I have yet to meet someone who can honestly tell me they enjoy group projects, non-ironically.
Maybe it’s something about not being able to pick your group or just the stress that people feel when they have to work towards a deadline and need to rely on other people along the way.
Either way, group projects are often not fun, and they can be extra not fun if working in a group is not your forte (it’s definitely not mine). But, like it or not, group projects are a reality of university life that you can’t really talk your way out of.
If you’re an introvert like me and don’t get excited when a group project makes an appearance on your syllabus, here are some tips to ease stress, minimize inter-group conflict, and make the process as painless as possible.
Decide on a method of communication early on so there’s no confusion
Facebook, texting, email—choose whatever works for you. You can even make a Slack workspace!
Whatever you want to do, decide on it early, and make sure to be on the ball when it comes to checking for messages from your group members. At the end of the day, you can only control your own actions, so be the responsible one and don’t ignore your team members when they have a question.
Assign tasks to each group member
You don’t want confusion over who’s responsible for what, so take charge early on and assign tasks to the other members (with input and discussion, of course!). You can even decide as a group on a deadline for each task (i.e. if one needs to be done before something else). This can minimize the chance that someone will procrastinate on their part of the work until the bitter end.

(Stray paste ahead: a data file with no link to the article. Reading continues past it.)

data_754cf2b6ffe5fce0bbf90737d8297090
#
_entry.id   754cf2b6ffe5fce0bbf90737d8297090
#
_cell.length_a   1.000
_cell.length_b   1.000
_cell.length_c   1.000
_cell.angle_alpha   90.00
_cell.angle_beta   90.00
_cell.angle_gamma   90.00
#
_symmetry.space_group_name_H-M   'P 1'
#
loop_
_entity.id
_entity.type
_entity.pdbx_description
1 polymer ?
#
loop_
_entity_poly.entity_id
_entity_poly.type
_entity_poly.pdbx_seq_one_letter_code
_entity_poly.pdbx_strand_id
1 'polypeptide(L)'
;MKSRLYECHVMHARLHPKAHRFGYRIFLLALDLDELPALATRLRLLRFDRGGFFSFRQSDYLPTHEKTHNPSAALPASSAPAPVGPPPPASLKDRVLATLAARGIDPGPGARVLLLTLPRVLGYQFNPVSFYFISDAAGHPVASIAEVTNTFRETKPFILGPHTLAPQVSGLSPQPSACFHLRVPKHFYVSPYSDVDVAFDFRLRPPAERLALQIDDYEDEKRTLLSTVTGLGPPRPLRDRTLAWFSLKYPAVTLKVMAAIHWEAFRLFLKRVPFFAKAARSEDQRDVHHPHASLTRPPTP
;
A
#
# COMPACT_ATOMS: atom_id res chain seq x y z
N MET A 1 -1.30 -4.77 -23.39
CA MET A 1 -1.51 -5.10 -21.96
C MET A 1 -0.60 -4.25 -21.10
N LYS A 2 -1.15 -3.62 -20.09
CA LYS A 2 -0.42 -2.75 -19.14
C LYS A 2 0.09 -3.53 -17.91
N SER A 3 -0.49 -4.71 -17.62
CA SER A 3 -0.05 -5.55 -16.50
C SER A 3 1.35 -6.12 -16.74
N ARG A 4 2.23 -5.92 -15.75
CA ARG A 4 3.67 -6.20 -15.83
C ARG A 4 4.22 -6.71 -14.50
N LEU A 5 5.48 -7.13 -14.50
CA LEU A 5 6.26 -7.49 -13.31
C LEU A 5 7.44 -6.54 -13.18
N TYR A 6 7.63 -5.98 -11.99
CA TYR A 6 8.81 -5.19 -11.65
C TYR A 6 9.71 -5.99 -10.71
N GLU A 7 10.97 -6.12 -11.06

Be prepared to share ideas
Introverts are often not the loudest voices in the room, which can make contributing to group projects a challenge. It’s easy to defer to the more outgoing folks in the group, but you DO have things to share.
Introverts often prefer to think things through before speaking, so being prepared ahead of time can help you feel more confident. So, do your research, prepare some points or ideas to share prior to a group meeting, and you’ll probably find the meeting less of a stressful experience.
Use the opportunity for some real-world learning
This is great practice for The Real World—you’re going to have to share ideas in meetings if you want to make a good impression, and preparing for those is key as well.
Also, even if working alone is what you feel you’re best at, humans can often benefit from working in groups, and workplaces often try to capitalize on that. Use this time as practice for future collaborations with coworkers and conference calls!
Go above and beyond
It’s possible that you may come across a few people every now and again who aren’t the most motivated to contribute to the work in a group project. Again, you can only control your own actions, so if you feel people pull back on taking responsibility, step in and take on a larger role if you have the capacity to.
This can help if (like me) you don’t like to rely on other people too much when it comes to your grades, and it’ll allow you to focus more on the actual project rather than worrying about other people.
Make the best of the situation
There are some things in life you just gotta get through and make the best of, and group projects can be like that for some introverts. You never know—you may find yourself in a really great group one day, and your entire perspective on group projects can change. I mean…I haven’t yet, but I believe it’s possible.
I know you can do this. Best of luck.
Header photo credit: Paul H. Joseph / UBC Brand & Marketing